The rest of the film was the story of an assassination, of the making of a martyr, of a man who was doing nothing more than asking for independence at a time when this was not permitted in this part of the world, in Africa, and so he was killed.

What I learned while making the film turned out to be a deeply painful experience for me. First of all, it took me a year and a half before I could begin to accept Lumumba as a sympathetic character. I couldn't warm up to him, and the reasons for my alienation eluded me. Then I realized that everything I had learned about Lumumba came from the same sources – journalists or politicians from the West who had covered the crisis in the Congo. For them, it was a fearful, traumatic, and arrogant confrontation and they had responded by investing their understanding of Lumumba with all the usual, often racist, clichés. I had been contaminated by those clichés. The underlying racism of the world’s biggest newspapers, of the New York Times, of Le Monde, was naïve in a way. It represented how the world saw Africa, not in political terms, but in primitive, one-dimensional, tribalistic terms. Politics is understood to be complex when it is happening in New York or London, but not if it is happening someplace in Africa. This was, of course, a major obstacle.

So my perception of Lumumba began with him as this crazy, uneducated, ambitious, and corrupt leader. But after a while I saw him as an autodidact, someone who had not much to start with, who was totally isolated, and who could not manage the complexity of the task before him other than as a martyr. The only forceful imprint Lumumba could leave was to die for the cause of African independence.

An important outcome of this creative process was that it taught me the importance and challenge of shaping one’s image. You must hold the key to your own image-making because if you don’t, other people will. And this is the real problem of storytelling: who controls your image, who tells your story.

This is the problem today for those of us who do not rule the world. Cinema has already been molded by and for a Eurocentric point of view, albeit by wave after wave of immigrants. Lumumba: Death of a Prophet, for me, is about those who do not have a history of being on the side of power, and who have to begin to take control. Lumumba failed in his attempt to do that, and was killed for even trying, but he succeeded in one sense, in the same way that, in American history, for example, John Brown did. John Brown failed in his mission to liberate slaves and was also put to death, yet the freeing of slaves came in the wake of his actions and it came in large part because he had made the case for emancipation so compellingly.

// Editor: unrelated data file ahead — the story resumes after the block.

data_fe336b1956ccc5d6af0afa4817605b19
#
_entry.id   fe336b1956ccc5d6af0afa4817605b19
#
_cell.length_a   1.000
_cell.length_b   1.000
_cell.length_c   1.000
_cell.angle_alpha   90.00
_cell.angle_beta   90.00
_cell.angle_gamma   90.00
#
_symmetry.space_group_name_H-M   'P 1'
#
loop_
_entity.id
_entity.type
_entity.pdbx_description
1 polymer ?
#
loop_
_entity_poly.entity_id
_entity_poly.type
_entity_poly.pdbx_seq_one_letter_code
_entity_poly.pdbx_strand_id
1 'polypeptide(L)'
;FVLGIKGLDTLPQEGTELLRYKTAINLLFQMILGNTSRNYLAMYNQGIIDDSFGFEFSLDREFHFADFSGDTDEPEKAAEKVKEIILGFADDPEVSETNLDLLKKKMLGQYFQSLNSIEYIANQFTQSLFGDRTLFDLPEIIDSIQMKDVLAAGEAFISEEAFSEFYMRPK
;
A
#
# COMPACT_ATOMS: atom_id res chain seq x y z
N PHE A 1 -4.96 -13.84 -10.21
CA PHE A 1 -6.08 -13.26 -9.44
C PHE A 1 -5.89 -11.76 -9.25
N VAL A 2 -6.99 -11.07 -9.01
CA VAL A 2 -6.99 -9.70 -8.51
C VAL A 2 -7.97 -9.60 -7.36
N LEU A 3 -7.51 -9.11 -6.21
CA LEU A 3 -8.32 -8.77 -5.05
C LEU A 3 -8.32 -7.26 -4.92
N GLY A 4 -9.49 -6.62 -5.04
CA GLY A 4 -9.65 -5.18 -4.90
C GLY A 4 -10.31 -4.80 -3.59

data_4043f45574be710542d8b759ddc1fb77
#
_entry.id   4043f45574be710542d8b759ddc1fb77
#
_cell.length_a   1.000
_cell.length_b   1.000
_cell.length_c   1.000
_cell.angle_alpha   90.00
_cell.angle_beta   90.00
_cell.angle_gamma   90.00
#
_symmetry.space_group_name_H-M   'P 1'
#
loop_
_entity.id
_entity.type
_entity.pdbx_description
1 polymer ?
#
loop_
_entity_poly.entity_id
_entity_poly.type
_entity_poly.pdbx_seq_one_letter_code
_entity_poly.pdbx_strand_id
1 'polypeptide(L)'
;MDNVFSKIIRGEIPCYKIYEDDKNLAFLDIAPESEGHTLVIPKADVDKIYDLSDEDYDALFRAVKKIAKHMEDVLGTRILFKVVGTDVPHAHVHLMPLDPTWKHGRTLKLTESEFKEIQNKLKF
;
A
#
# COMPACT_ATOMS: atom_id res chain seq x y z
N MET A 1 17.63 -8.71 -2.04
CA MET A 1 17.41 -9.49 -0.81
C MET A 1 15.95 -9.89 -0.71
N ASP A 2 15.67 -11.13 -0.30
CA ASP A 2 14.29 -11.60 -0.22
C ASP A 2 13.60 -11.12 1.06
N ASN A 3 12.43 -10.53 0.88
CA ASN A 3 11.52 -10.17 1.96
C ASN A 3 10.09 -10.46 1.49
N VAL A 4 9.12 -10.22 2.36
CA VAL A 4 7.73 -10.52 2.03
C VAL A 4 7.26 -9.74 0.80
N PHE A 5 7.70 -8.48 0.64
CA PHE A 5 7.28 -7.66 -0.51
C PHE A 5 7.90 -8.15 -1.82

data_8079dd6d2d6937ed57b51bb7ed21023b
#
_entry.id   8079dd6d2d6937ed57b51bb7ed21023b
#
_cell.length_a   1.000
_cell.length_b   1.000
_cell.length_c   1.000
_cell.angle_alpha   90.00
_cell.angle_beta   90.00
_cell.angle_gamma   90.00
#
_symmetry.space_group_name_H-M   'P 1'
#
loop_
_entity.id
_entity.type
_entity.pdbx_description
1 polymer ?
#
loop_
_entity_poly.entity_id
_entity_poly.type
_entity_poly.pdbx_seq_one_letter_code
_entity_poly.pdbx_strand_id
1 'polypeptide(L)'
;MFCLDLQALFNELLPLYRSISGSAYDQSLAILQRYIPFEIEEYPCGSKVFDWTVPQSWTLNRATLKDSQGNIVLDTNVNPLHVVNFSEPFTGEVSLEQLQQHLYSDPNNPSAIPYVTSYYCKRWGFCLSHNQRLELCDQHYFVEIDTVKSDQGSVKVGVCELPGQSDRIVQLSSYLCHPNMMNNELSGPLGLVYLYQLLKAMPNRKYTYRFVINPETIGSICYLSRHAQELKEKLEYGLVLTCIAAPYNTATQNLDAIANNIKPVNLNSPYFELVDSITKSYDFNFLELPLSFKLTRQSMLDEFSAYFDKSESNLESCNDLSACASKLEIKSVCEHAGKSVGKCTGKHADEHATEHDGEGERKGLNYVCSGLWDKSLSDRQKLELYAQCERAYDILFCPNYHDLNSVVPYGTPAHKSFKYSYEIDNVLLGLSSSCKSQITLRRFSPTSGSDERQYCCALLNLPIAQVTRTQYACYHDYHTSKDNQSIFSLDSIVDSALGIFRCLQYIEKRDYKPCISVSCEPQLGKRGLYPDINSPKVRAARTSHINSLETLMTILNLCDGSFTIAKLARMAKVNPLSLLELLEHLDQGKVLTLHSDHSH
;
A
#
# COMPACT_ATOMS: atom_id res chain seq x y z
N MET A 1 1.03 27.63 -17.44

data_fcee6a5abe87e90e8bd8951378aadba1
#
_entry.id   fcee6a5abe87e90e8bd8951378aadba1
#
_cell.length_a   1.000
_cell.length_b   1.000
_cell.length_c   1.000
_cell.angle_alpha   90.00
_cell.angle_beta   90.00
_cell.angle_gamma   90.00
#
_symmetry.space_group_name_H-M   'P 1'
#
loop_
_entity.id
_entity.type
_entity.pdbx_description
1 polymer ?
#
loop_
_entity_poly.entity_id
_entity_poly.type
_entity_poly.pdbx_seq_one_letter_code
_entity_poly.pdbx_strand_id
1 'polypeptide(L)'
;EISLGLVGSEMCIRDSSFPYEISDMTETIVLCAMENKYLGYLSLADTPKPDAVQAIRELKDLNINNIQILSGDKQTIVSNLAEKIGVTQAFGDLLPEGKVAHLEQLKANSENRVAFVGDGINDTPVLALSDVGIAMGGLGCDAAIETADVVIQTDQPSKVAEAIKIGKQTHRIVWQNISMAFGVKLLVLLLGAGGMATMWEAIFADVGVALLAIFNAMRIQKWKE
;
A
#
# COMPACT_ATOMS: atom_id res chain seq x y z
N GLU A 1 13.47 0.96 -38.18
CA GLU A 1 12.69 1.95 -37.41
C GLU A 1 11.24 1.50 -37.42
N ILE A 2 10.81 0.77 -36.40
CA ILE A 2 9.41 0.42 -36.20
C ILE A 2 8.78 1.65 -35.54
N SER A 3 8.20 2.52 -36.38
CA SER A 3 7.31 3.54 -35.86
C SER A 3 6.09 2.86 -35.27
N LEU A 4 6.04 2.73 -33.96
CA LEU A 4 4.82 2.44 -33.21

Above: Filmmaker Raoul Peck.

Above: Patrice Lumumba, about whom Colin Legum, a journalist, author, and notable anti-Apartheid activist, wrote in 2001: “I had got to know Lumumba reasonably well. . . . I found him gentle, and advanced in his social ideas, formed by his Christian beliefs and admiration for social democratic ideas. . . . Under different circumstances he could have been an impressive leader and saved the Congo from its terrible fate under the likes of the kleptomanic Mobutu.”

Following is a four-and-a-half minute excerpt from Raoul Peak’s 1991 feature-length documentary, Lumumba: Death of a Prophet.

Related Off-site Links:
Patrice Lumumba (1925-1961) – Sean Jacobs (Jacobin, January 17, 2017).
Brussels Sets Straight Historical Wrong Over Patrice Lumumba Killing – Patrick Smyth (The Irish Times, July 5, 2018).
Congo Rising to Produce Feature Film Patrice Lumumba in Africa; Compelling Story of Martyred Congo Leader Coming to the (January 14, 2021)
In Search of Lumumba – Christian Parenti (In These Times, January 30, 2008).
Patrice Lumumba: The Most Important Assassination of the 20th Century – Georges Nzongola-Ntalaja (The Guardian, January 17, 2011).
Both Belgium and the United States Should Be Called to Account for the Death of Patrice Lumumba – Tim Butcher (The Spectator, March 7, 2015).
Patrice Lumumba’s Daughter: I’m Demanding Belgium Give Back My Father’s Remains – Juliana Lumumba (Jacobin, August 1, 2020).
Congo’s Patrice Lumumba: The Winds of Reaction in Africa – Kenneth Good (CounterPunch, August 23, 2019).
The Tragedy of Lumumba: An Exchange – Ludo De Witte Colin Legum and Brian Urquhart (The New York Review, December 20, 2001).
Martyr by Choice – Catherine Hoskyns (The New York Review, April 5, 1973).
An Exchange on the Death of Lumumba – A.C. Gilpin and Catherine Hoskyns (The New York Review, April 22, 1971).
Who Killed Lumumba? – Catherine Hoskyns (The New York Review, December 17, 1970).
Central Africa: Hollywood’s Insulting Fantasy Versus a Tragic Reality – Steven Gambardella (Medium, December 1, 2018).
Raoul Peck’s Lumumba Fights Its Corner As a Corrective to Imperialism – Alex von Tunzelmann (The Guardian, June 14, 2012).
Filmmaker Raoul Peck Talks About Karl Marx, Revolutionary Love, and Trump – Ed Rampell (The Progressive, March 1, 2018).